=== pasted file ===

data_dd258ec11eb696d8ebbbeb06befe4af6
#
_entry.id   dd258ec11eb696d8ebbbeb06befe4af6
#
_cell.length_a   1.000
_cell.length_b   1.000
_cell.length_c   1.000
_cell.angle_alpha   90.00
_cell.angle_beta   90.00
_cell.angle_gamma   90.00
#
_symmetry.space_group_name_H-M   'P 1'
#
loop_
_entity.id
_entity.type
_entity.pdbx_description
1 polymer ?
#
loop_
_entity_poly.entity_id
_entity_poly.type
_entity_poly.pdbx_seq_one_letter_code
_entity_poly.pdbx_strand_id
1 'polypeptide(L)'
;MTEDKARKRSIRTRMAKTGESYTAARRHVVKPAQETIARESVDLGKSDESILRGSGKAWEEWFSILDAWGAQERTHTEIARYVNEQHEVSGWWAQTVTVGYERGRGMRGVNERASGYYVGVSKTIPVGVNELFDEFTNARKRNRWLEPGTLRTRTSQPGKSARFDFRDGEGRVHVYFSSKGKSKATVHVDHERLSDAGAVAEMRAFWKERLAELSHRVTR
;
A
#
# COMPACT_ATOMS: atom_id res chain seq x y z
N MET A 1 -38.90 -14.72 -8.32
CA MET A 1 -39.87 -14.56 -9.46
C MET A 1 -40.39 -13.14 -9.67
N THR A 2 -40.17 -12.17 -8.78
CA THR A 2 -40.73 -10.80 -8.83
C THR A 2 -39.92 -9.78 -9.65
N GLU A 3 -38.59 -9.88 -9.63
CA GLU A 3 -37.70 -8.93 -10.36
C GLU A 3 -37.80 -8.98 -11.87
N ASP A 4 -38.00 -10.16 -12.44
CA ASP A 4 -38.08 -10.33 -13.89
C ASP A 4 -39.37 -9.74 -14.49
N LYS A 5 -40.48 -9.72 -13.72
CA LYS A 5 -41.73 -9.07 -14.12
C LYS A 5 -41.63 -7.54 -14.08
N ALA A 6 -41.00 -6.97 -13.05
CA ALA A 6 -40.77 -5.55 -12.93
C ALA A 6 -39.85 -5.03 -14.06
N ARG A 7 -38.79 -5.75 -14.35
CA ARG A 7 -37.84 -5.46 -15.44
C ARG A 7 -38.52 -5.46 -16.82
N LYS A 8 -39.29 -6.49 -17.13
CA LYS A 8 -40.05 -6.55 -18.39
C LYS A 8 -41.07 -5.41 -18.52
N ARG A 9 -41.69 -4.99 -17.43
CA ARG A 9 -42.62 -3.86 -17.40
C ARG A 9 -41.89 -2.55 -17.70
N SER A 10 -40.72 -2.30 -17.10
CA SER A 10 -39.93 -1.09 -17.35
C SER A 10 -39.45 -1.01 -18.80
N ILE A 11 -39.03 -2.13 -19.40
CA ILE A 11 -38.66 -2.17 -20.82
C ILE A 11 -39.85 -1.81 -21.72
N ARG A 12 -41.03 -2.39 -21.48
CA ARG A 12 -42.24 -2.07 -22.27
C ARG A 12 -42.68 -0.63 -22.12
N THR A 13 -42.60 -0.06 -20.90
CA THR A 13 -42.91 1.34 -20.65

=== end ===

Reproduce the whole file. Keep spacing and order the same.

data_dd258ec11eb696d8ebbbeb06befe4af6
#
_entry.id   dd258ec11eb696d8ebbbeb06befe4af6
#
_cell.length_a   1.000
_cell.length_b   1.000
_cell.length_c   1.000
_cell.angle_alpha   90.00
_cell.angle_beta   90.00
_cell.angle_gamma   90.00
#
_symmetry.space_group_name_H-M   'P 1'
#
loop_
_entity.id
_entity.type
_entity.pdbx_description
1 polymer ?
#
loop_
_entity_poly.entity_id
_entity_poly.type
_entity_poly.pdbx_seq_one_letter_code
_entity_poly.pdbx_strand_id
1 'polypeptide(L)'
;MTEDKARKRSIRTRMAKTGESYTAARRHVVKPAQETIARESVDLGKSDESILRGSGKAWEEWFSILDAWGAQERTHTEIARYVNEQHEVSGWWAQTVTVGYERGRGMRGVNERASGYYVGVSKTIPVGVNELFDEFTNARKRNRWLEPGTLRTRTSQPGKSARFDFRDGEGRVHVYFSSKGKSKATVHVDHERLSDAGAVAEMRAFWKERLAELSHRVTR
;
A
#
# COMPACT_ATOMS: atom_id res chain seq x y z
N MET A 1 -38.90 -14.72 -8.32
CA MET A 1 -39.87 -14.56 -9.46
C MET A 1 -40.39 -13.14 -9.67
N THR A 2 -40.17 -12.17 -8.78
CA THR A 2 -40.73 -10.80 -8.83
C THR A 2 -39.92 -9.78 -9.65
N GLU A 3 -38.59 -9.88 -9.63
CA GLU A 3 -37.70 -8.93 -10.36
C GLU A 3 -37.80 -8.98 -11.87
N ASP A 4 -38.00 -10.16 -12.44
CA ASP A 4 -38.08 -10.33 -13.89
C ASP A 4 -39.37 -9.74 -14.49
N LYS A 5 -40.48 -9.72 -13.72
CA LYS A 5 -41.73 -9.07 -14.12
C LYS A 5 -41.63 -7.54 -14.08
N ALA A 6 -41.00 -6.97 -13.05
CA ALA A 6 -40.77 -5.55 -12.93
C ALA A 6 -39.85 -5.03 -14.06
N ARG A 7 -38.79 -5.75 -14.35
CA ARG A 7 -37.84 -5.46 -15.44
C ARG A 7 -38.52 -5.46 -16.82
N LYS A 8 -39.29 -6.49 -17.13
CA LYS A 8 -40.05 -6.55 -18.39
C LYS A 8 -41.07 -5.41 -18.52
N ARG A 9 -41.69 -4.99 -17.43
CA ARG A 9 -42.62 -3.86 -17.40
C ARG A 9 -41.89 -2.55 -17.70
N SER A 10 -40.72 -2.30 -17.10
CA SER A 10 -39.93 -1.09 -17.35
C SER A 10 -39.45 -1.01 -18.80
N ILE A 11 -39.03 -2.13 -19.40
CA ILE A 11 -38.66 -2.17 -20.82
C ILE A 11 -39.85 -1.81 -21.72
N ARG A 12 -41.03 -2.39 -21.48
CA ARG A 12 -42.24 -2.07 -22.27
C ARG A 12 -42.68 -0.63 -22.12
N THR A 13 -42.60 -0.06 -20.90
CA THR A 13 -42.91 1.34 -20.65